Author : Lucas Atkinson
In my dream I am wandering through Babylon. Prostitutes linger on every street, thieves wait at every corner. Barefoot children look at me as I pass; shopkeepers watch me too, from shadowed doorways, behind flags and tables piled with weapons and fruit. In the distance buildings rise – the courts, full of judges with grins and thick expensive robes; their eyes narrow as they smile, the markets with a subtle finger cheating every scale , the temples with their rows and rows of idols shaped like writhing snakes or women with many breasts or birds with teeth and human hands. The Babylon of my dream is also the New York of my childhood – the pickpockets dressed in rags mingle with gangs implanted with flashing fluorescent tattoos. As I pass them, their smiles are them same.
Every night, I wander through those streets again. On the ship, the narrow corridors seem lonely, and I am afraid the next turn will lead me there, to that place, and the scrubbed metal will give way to the mud, the brick, the littered streets. Sometimes I think I can smell the city – perhaps, behind the sweat of the crew and the scent of engine oil, might that be the faintest hint of the city’s open sewer? Of sun-baked stone? Of sour incense?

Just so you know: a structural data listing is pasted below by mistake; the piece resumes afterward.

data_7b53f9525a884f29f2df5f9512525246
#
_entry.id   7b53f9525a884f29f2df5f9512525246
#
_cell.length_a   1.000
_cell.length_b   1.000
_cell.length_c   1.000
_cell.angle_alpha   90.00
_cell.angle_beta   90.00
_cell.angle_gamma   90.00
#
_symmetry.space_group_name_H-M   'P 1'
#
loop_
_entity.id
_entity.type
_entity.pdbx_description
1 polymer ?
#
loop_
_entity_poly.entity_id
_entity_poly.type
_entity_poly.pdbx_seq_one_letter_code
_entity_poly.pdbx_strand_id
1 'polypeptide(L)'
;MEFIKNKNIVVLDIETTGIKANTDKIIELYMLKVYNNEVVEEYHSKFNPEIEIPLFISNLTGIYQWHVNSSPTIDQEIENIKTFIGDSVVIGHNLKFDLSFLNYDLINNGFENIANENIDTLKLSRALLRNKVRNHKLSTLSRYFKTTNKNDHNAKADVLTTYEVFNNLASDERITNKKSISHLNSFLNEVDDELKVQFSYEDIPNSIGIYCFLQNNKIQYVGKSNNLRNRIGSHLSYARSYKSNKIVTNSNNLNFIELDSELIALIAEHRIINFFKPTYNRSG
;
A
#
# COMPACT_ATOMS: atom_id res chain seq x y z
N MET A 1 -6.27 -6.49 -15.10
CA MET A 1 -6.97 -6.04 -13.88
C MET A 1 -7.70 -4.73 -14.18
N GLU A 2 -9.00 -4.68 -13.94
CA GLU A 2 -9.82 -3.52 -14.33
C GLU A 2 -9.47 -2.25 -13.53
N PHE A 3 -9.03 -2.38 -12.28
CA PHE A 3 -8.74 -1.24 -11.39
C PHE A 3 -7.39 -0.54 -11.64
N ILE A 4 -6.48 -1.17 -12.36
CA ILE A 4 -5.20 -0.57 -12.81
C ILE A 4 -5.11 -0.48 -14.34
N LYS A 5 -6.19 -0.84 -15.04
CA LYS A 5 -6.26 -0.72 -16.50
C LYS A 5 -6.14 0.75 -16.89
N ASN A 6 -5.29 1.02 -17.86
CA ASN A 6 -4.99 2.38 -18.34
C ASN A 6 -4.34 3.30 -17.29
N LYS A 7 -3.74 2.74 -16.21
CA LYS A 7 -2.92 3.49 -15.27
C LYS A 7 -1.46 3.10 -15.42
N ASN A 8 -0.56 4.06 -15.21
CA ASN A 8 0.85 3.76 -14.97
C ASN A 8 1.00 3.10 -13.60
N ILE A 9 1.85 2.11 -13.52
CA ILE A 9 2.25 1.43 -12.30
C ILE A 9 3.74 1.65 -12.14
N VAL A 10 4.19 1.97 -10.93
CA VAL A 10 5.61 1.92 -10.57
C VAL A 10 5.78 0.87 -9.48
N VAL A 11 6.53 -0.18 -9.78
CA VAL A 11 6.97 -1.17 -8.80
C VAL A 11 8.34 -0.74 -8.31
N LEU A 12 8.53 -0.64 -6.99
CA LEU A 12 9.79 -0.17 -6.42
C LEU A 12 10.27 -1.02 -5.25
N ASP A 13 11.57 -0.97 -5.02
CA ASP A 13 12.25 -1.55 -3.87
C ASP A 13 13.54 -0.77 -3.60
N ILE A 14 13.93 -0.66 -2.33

I can see it in the eyes of the crew as well. They are dreaming of the city too. They too are afraid that they will turn a corner and find themselves in the market, or one of the many shadowed alleys. When we eat meals together, the crew does not converse. The city is our other cargo, an unwanted twin to the one in our hull.
When we first met them they only farmed. They could not transport food more than a few miles; none of their villages numbered more than a few hundred. When we gave them what we knew – techniques, know-how, theory – their villages moved, changed, conglomerated. The largest was not far from where the ship landed. “We call the city Babylon,” they tell me in fluting voices. They pause. They are smart; they can read human faces already. “Is this a name you know?”
In the dream, behind the markets and the temples, there is a great structure. It was a tower once; now it is collapsed. Its form against the blue sky is ragged, like a wound.